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Douglas Buckland

Comparative National Debt vs GDP

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In many recent threads, the US national debt vs. GDP has been mentioned without any comparison to other nation's debt vs. GDP. I thought that I'd take a look at that and what I found was interesting. The ranking for the top 10 countries with the largest national debt to GDP, as of 2017, are as follows (source identified below):

1. Japan

2. Greece

3. Portugal

4. Italy

5. Bhutan

6. Cyprus

7. Belgium

8. The United States of America

9. Spain

10. Singapore

Most of the comments are, as you would expect in these perilous times, in relation to the USA vs. China. Let's take a look at that.

"Of the world's major economic powers, the United States has the highest national debt at 108.02% of its GDP. China, the world's second-largest economy and home to the world's largest population (1,415,045,928), has a national debt ratio of just 51.21% of its GDP. Germany, as Europe's largest economy, also has a relatively low national debt ratio at 59.81%. Hong Kong, a major global financial center, has the lowest national debt in the world, at just 0.05% of its GDP. This is followed by the tiny Kingdom of Brunei with a population of just 434,076 and a national debt of 2.49% of its GDP"

But notice the comments from another article mentioned below:

"Concerns about China's massive debt pile tend towards hyperbole. Doomsayers see China's debt as unsustainable, which it is. They predict that an economic crisis is near - which it is not. If we look beyond the doom and gloom, there is much to indicate that China is far away from a looming financial crisis.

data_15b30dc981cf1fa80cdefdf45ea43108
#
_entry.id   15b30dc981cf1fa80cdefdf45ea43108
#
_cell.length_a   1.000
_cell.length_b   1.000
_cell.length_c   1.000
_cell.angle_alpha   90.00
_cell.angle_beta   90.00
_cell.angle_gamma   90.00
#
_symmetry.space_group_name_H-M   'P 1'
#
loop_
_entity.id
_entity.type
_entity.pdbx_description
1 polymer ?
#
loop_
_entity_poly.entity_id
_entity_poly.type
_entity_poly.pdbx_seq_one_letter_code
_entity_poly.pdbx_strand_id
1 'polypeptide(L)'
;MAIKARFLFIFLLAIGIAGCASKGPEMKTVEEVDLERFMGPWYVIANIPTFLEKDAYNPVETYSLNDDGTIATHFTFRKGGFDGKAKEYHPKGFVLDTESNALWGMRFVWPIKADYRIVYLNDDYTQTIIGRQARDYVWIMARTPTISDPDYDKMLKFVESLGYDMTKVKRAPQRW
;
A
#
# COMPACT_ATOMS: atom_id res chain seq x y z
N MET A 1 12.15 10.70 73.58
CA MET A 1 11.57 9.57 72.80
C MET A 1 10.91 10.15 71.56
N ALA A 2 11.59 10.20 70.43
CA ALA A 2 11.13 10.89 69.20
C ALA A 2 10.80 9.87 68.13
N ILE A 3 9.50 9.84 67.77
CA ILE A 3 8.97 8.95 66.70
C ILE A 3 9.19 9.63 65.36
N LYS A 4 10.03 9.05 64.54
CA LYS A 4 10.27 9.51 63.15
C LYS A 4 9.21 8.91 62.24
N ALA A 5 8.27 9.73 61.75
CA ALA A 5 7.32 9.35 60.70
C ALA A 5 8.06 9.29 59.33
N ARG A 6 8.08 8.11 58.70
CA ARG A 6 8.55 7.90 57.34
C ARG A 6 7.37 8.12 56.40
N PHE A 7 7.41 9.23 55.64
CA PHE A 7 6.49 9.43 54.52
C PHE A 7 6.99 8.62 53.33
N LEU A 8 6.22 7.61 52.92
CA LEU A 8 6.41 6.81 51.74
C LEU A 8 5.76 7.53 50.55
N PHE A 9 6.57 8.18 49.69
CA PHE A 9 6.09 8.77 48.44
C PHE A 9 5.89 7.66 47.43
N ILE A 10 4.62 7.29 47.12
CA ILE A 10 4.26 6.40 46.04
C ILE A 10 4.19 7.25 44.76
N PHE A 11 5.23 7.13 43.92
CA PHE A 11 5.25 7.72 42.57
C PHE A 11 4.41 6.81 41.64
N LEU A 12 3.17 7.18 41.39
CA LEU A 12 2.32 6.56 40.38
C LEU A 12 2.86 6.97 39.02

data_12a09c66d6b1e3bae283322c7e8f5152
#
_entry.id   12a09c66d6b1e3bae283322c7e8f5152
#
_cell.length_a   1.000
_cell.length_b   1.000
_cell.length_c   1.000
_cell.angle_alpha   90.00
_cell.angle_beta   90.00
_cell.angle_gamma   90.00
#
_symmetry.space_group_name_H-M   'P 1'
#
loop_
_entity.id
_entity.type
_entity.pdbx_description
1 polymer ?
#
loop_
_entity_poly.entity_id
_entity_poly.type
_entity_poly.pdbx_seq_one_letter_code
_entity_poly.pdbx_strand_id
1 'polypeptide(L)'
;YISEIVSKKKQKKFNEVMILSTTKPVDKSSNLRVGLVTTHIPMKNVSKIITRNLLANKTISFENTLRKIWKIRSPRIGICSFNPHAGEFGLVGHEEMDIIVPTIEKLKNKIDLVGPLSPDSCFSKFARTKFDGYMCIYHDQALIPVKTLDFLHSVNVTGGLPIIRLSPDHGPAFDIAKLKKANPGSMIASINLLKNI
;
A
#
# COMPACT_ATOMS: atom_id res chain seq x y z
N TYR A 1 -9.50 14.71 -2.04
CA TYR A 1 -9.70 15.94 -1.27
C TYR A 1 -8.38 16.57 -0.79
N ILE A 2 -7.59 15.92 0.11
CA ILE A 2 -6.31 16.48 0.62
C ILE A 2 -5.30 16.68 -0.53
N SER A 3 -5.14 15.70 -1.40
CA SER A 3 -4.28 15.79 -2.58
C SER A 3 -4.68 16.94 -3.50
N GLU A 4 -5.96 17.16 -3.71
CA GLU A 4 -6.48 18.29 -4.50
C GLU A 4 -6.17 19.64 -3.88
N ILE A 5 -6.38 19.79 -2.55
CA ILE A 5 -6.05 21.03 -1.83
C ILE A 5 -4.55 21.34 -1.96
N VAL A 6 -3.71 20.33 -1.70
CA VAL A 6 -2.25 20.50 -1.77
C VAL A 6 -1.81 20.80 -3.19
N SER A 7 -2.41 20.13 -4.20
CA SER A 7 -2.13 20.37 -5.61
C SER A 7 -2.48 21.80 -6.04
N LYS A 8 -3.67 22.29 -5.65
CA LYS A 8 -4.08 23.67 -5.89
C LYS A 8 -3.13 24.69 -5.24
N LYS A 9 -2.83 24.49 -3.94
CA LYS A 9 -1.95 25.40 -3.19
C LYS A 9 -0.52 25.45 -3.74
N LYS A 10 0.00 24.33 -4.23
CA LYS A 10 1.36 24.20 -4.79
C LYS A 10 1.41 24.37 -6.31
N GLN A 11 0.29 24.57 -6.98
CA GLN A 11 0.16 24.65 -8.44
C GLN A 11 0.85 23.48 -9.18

There are many credible warning signs that China has a debt problem that should be taken seriously. According to the Bank for International Settlements, China’s debt to GDP ratio reached 257 percent in 2017, higher than the United States’ 152 percent, and more than most emerging economies. The IMF anticipates that by 2020 China’s domestic credit to GDP ratio will rise to 300 percent. In May, for the first time since 1998, Moody’s Investors Service downgraded China’s sovereign credit rating. The speed and composition of China’s debt build-up are certainly cause for alarm. China’s annual credit growth averaged 20 percent between 2009 and 2015, while over the same period the non-financial credit to GDP ratio increased from 150 to 200 percent. The property sector and related industries accounted for half of the new debt while murky shadow banking contributed to 30 percent. Two-thirds of corporate debt is owed by Chinese SOEs, with SOE debt standing at 115 percent of GDP. With most SOEs indirectly involved in the construction industry, turbulence in the residential real estate market will hit commercial banks on all sides.

As I have said repeatedly on this site, I am not a 'financial guy'. From a layman's viewpoint (mine) it seems that China is in as much of a bind, if not more, than the USA.

Finally, the numbers we see as debt from these articles (not the latest information, but the best I could find) is astronomical. In my mind, these debts will NEVER be repaid - how could they!

Perhaps someone with more financial acumen than myself could wade in here and explain the comparative financial position of the USA to that of China.

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